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Structural and Biophysical Characterization of Stable Alpha-Synuclein Oligomers

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submitted on 2024-04-21, 06:45 and posted on 2024-04-21, 06:45 authored by Nishant Vaikath, Indulekha Sudhakaran, Ilham Abdi, Vijay Gupta, Nour Majbour, Simona Ghanem, Houari Abdesselem, Kostas Vekrellis, Omar El-Agnaf

The aggregation of α-synuclein (α-syn) into neurotoxic oligomers and fibrils is an important pathogenic feature of synucleinopatheis, including Parkinson’s disease (PD). A further characteristic of PD is the oxidative stress that results in the formation of aldehydes by lipid peroxidation. It has been reported that the brains of deceased patients with PD contain high levels of protein oligomers that are cross-linked to these aldehydes. Increasing evidence also suggests that prefibrillar oligomeric species are more toxic than the mature amyloid fibrils. However, due to the heterogenous and metastable nature, characterization of the α-syn oligomeric species has been challenging. Here, we generated and characterized distinct α-syn oligomers in vitro in the presence of DA and lipid peroxidation products 4-hydroxy-2-nonenal (HNE) and 4-oxo-2-nonenal (ONE). HNE and ONE oligomer were stable towards the treatment with SDS, urea, and temperature. The secondary structure analysis revealed that only HNE and ONE oligomers contain β-sheet content. In the seeding assay, both DA and ONE oligomers significantly accelerated the aggregation. Furthermore, all oligomeric preparations were found to seed the aggregation of α-syn monomers in vitro and found to be cytotoxic when added to SH-SY5Y cells. Finally, both HNE and ONE α-syn oligomers can be used as a calibrator in an α-syn oligomers-specific ELISA.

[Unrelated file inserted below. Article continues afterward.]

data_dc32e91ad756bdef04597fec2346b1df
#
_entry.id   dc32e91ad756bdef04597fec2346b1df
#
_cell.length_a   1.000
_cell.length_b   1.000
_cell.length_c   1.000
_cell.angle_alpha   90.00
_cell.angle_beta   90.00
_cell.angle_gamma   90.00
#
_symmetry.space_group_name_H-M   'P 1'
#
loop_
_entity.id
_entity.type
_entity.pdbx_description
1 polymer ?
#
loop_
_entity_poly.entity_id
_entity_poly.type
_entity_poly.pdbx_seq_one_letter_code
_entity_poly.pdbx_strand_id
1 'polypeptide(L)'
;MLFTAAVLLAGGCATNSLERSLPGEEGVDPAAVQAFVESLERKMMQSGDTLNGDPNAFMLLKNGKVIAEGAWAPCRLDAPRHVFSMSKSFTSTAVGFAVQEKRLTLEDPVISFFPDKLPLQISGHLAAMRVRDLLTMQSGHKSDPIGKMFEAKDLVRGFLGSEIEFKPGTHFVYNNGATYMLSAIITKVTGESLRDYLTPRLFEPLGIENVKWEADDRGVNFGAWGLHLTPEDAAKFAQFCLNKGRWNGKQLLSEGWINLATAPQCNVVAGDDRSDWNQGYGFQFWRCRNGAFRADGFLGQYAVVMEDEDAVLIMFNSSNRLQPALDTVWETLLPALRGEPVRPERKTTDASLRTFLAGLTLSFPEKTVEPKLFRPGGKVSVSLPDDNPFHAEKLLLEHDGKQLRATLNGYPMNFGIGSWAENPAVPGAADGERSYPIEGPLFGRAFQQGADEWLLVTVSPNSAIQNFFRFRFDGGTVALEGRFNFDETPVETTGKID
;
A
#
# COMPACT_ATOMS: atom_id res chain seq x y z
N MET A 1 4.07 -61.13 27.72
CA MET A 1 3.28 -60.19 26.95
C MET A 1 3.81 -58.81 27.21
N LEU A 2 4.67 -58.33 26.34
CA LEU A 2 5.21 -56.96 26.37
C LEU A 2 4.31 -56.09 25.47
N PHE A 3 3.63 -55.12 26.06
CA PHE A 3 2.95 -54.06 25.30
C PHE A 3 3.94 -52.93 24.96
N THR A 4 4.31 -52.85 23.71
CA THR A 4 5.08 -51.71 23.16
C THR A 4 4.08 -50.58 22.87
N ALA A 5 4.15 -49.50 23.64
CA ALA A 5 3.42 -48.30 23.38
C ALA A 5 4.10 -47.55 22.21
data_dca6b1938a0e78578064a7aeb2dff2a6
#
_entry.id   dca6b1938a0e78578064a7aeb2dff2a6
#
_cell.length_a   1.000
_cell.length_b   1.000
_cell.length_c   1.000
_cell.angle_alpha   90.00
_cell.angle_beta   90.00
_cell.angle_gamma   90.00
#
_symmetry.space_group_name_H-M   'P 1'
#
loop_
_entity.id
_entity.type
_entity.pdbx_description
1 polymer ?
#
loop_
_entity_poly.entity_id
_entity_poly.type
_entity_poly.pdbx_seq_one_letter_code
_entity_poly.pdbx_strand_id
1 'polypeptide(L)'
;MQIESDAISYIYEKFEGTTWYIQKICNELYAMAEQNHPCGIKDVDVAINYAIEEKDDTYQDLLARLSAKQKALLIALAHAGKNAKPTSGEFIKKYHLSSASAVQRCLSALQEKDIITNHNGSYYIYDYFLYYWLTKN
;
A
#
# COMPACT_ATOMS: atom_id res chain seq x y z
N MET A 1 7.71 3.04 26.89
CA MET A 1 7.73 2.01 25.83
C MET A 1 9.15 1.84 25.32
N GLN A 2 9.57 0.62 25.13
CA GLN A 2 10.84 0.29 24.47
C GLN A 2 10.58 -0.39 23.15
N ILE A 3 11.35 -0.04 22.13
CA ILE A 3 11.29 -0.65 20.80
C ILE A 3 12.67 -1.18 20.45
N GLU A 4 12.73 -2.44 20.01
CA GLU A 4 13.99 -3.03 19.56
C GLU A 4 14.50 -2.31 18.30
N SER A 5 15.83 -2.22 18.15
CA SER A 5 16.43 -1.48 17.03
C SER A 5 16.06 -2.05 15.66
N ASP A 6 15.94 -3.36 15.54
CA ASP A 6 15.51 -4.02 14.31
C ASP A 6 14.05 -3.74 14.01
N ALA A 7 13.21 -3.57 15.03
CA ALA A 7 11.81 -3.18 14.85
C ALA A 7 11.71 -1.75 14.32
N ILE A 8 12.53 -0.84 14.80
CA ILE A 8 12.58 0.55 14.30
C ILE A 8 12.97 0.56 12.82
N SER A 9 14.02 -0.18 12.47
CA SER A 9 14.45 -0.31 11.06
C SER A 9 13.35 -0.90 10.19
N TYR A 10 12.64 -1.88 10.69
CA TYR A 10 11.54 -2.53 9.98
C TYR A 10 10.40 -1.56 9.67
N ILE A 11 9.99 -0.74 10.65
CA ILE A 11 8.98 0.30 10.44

Other Information

Published in: International Journal of Molecular Sciences
License: https://creativecommons.org/licenses/by/4.0/
See article on publisher's website: https://dx.doi.org/10.3390/ijms232314630

History

Language

  • English

Publisher

MDPI

Publication Year

  • 2022

License statement

This Item is licensed under the Creative Commons Attribution 4.0 International License.

Institution affiliated with

  • Hamad Bin Khalifa University
  • Qatar Biomedical Research Institute - HBKU
  • Neurological Disorders Research Center - QBRI

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